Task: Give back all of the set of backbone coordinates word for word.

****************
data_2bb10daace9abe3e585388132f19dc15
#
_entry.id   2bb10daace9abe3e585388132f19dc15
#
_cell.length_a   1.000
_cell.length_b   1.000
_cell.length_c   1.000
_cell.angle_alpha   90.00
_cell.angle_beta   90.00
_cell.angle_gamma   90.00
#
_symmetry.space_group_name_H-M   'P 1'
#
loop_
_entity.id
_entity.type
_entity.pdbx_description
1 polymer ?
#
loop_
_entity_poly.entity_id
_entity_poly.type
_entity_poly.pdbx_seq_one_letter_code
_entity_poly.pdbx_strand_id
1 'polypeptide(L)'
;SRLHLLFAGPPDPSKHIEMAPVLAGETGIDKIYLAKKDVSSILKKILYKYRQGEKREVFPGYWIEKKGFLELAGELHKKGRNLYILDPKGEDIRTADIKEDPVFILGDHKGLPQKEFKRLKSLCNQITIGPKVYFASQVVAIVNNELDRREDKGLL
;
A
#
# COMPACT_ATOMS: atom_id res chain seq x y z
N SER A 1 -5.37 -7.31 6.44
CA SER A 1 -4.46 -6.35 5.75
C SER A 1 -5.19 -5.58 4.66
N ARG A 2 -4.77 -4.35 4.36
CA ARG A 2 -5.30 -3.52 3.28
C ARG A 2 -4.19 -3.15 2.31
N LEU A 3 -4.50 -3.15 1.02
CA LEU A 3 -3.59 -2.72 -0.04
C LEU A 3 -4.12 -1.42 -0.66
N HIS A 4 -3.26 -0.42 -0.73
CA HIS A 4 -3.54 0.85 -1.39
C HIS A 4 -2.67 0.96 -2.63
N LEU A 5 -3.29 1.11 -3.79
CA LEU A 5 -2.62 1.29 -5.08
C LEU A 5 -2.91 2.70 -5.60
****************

data_2bb10daace9abe3e585388132f19dc15
#
_entry.id   2bb10daace9abe3e585388132f19dc15
#
_cell.length_a   1.000
_cell.length_b   1.000
_cell.length_c   1.000
_cell.angle_alpha   90.00
_cell.angle_beta   90.00
_cell.angle_gamma   90.00
#
_symmetry.space_group_name_H-M   'P 1'
#
loop_
_entity.id
_entity.type
_entity.pdbx_description
1 polymer ?
#
loop_
_entity_poly.entity_id
_entity_poly.type
_entity_poly.pdbx_seq_one_letter_code
_entity_poly.pdbx_strand_id
1 'polypeptide(L)'
;SRLHLLFAGPPDPSKHIEMAPVLAGETGIDKIYLAKKDVSSILKKILYKYRQGEKREVFPGYWIEKKGFLELAGELHKKGRNLYILDPKGEDIRTADIKEDPVFILGDHKGLPQKEFKRLKSLCNQITIGPKVYFASQVVAIVNNELDRREDKGLL
;
A
#
# COMPACT_ATOMS: atom_id res chain seq x y z
N SER A 1 -5.37 -7.31 6.44
CA SER A 1 -4.46 -6.35 5.75
C SER A 1 -5.19 -5.58 4.66
N ARG A 2 -4.77 -4.35 4.36
CA ARG A 2 -5.30 -3.52 3.28
C ARG A 2 -4.19 -3.15 2.31
N LEU A 3 -4.50 -3.15 1.02
CA LEU A 3 -3.59 -2.72 -0.04
C LEU A 3 -4.12 -1.42 -0.66
N HIS A 4 -3.26 -0.42 -0.73
CA HIS A 4 -3.54 0.85 -1.39
C HIS A 4 -2.67 0.96 -2.63
N LEU A 5 -3.29 1.11 -3.79
CA LEU A 5 -2.62 1.29 -5.08
C LEU A 5 -2.91 2.70 -5.60